About Fat Transfer
Fat transfer to the breasts, face, and buttocks is a plastic surgical technique where fat is harvested from one place in the body and re-injected into another place in the body to increase volume or alter shape. When the face is the recipient site, very small instruments are used and small amounts of fat are used and often times, this procedure can be done entirely in the office under local anesthetic. When the fat is injected into the breasts or buttocks, more volumes are needed; therefore, it becomes more of an involved procedure. In all of these cases, very small, hollow cannulas are used to harvest fat, most often from the saddlebags, sometimes from the buttocks, thighs, and occasionally from the abdomen. The fat is harvested in a similar fashion as liposuction, but the tools are smaller and the suction weaker because the harvested fat is smaller in size. The fat is then separated from blood and other bodily fluids and then re-injected with small cannulas, multiple passes into multiple layers. For the face, this is done on a small scale; usually no more than 50 cc’s is transferred. For the buttocks, it is done on a larger scale; up to 900 cc’s can sometimes be transferred into each buttock depending on the patient’s size. With the breasts, it is usually anywhere from 100 up to 400 or 500 cc’s depending on the patient’s size. For the breasts and the buttocks, general anesthesia is usually needed. The patient is on their stomach, the fat is harvest from the backside, and re-injected into the buttocks. If the patient is having their breasts augmented, the patient’s body has to be turned and then the breasts are treated. When the breasts are augmented with fat, the result is an increase in size, usually no more than one to two cups. This is a technique that can also alter the shape of the breast or help with some breast implant complications. When there has been radiated tissue, fat transfer has also been shown to improve the texture and the look of the radiation area over time.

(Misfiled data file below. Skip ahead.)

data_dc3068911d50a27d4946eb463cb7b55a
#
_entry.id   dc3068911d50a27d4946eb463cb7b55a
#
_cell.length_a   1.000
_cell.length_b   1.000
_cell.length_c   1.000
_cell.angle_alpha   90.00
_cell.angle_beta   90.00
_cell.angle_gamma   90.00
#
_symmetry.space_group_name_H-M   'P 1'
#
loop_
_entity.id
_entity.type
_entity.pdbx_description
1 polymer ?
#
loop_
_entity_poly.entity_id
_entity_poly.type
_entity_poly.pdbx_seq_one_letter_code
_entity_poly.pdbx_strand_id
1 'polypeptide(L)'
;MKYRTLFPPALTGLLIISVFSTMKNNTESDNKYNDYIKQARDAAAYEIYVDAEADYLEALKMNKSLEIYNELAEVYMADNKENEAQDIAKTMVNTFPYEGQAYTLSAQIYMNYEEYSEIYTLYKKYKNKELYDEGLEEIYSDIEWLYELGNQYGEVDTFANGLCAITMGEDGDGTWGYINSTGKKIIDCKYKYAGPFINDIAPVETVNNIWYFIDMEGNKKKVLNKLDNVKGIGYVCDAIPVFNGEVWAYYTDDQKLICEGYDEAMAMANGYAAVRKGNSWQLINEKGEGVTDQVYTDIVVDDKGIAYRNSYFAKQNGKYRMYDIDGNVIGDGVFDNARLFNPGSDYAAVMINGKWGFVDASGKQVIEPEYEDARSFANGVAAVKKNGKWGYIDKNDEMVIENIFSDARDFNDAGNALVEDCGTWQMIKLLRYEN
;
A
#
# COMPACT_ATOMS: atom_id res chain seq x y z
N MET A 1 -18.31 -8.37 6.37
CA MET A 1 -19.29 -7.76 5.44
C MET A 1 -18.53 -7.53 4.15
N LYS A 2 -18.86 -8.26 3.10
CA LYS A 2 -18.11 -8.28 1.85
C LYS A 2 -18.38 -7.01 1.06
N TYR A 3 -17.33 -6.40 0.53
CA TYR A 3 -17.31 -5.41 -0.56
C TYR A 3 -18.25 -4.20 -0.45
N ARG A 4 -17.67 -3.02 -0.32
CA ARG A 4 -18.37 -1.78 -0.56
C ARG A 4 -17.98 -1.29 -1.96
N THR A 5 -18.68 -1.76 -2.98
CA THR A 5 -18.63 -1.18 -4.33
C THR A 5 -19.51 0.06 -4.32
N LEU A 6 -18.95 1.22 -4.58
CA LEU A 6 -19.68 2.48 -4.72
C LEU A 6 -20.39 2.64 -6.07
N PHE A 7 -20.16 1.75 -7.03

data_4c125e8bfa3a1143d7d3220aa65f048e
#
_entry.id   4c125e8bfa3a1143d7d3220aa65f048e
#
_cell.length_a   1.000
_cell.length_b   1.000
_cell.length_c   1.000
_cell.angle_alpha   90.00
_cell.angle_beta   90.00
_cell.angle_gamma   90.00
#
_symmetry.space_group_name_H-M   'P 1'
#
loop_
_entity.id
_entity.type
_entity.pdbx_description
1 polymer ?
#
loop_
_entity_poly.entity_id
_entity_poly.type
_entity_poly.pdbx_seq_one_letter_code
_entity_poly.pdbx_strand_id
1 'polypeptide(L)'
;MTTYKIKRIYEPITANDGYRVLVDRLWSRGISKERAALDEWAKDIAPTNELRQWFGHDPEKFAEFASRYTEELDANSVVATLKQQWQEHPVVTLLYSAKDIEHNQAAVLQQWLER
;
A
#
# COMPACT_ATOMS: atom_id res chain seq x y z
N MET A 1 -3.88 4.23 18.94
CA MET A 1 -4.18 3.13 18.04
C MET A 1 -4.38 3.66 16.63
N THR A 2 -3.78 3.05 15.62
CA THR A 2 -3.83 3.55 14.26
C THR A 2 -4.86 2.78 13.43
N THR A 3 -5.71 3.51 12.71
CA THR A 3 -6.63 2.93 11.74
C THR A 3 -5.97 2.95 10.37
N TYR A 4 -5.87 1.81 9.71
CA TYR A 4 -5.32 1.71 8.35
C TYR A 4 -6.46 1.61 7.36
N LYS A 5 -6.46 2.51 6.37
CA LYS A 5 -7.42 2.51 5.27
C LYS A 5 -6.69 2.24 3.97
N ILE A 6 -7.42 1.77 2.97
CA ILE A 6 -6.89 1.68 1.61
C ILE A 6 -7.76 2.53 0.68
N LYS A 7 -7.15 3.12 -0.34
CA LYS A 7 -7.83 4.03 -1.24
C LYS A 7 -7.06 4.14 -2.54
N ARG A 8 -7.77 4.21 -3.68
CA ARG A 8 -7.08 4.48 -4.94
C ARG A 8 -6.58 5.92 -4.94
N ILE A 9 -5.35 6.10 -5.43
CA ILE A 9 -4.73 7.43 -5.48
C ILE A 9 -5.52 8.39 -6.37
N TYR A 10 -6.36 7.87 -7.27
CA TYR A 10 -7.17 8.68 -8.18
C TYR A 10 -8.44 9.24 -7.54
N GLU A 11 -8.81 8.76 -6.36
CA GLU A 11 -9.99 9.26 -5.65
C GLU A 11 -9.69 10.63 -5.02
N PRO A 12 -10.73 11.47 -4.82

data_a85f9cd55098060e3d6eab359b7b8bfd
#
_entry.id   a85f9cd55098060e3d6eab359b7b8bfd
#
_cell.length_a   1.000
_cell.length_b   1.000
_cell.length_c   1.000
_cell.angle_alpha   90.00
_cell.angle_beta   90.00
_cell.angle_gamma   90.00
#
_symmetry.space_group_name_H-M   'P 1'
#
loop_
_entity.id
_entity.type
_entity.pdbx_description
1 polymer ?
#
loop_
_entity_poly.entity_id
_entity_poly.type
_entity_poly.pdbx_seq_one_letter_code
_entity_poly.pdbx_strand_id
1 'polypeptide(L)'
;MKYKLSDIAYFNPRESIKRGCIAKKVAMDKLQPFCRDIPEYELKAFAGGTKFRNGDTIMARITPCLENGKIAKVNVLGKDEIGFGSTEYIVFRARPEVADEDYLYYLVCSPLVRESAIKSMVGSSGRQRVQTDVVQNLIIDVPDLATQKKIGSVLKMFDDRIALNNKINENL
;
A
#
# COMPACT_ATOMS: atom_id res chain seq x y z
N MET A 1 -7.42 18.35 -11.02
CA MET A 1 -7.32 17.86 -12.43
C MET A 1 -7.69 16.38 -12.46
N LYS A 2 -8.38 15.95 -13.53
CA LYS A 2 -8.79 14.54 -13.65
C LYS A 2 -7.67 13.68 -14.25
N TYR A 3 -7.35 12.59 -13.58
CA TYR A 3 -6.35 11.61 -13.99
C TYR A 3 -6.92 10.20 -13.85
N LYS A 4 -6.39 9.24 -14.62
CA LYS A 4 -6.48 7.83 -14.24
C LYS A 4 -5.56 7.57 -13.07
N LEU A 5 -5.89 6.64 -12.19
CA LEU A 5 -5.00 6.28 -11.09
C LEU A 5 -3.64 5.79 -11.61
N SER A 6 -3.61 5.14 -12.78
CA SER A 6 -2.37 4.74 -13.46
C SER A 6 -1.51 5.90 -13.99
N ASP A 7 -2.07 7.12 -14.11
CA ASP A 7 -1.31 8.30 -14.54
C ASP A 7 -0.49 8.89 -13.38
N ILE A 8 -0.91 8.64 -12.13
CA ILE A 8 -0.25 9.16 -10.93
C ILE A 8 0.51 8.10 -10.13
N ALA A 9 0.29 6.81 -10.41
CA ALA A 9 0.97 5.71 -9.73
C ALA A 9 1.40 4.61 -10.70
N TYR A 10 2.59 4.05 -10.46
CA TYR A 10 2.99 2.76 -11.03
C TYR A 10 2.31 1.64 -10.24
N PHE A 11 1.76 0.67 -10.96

About Stem Cell Transfer
The term Stem Cell Transfer has now been associated with Fat Transfer. Stem cells are found in fat. They always get transferred with the fat. The stem cells help the fat grow in its new environment and survive for the long term. This is true for the face, the buttocks, and the breasts. It is important to remember in all cases; more than one treatment may be needed. This is true especially in radiated tissue. Up to five (5) treatments may be needed three (3) months apart, all depending on the deformity, the size of the patient, and the area to be treated. Prior to surgery, the patient should be in good health and able to tolerate anesthesia.
Risks, Complications and Drawbacks of Fat Transfer
Any patient undergoing this surgery has to accept the following possibilities:
- Resorption. All patients have to accept that some of the fat to resorb. It is inevitable. 100% take is rarely achievable.
- Limited results. If a patient wants an ‘implant look’, they should use an implant. Only as much fat that is available in a certain patient is what can be transferred. Some patients have body types that just do not have enough fat to get a certain type of result.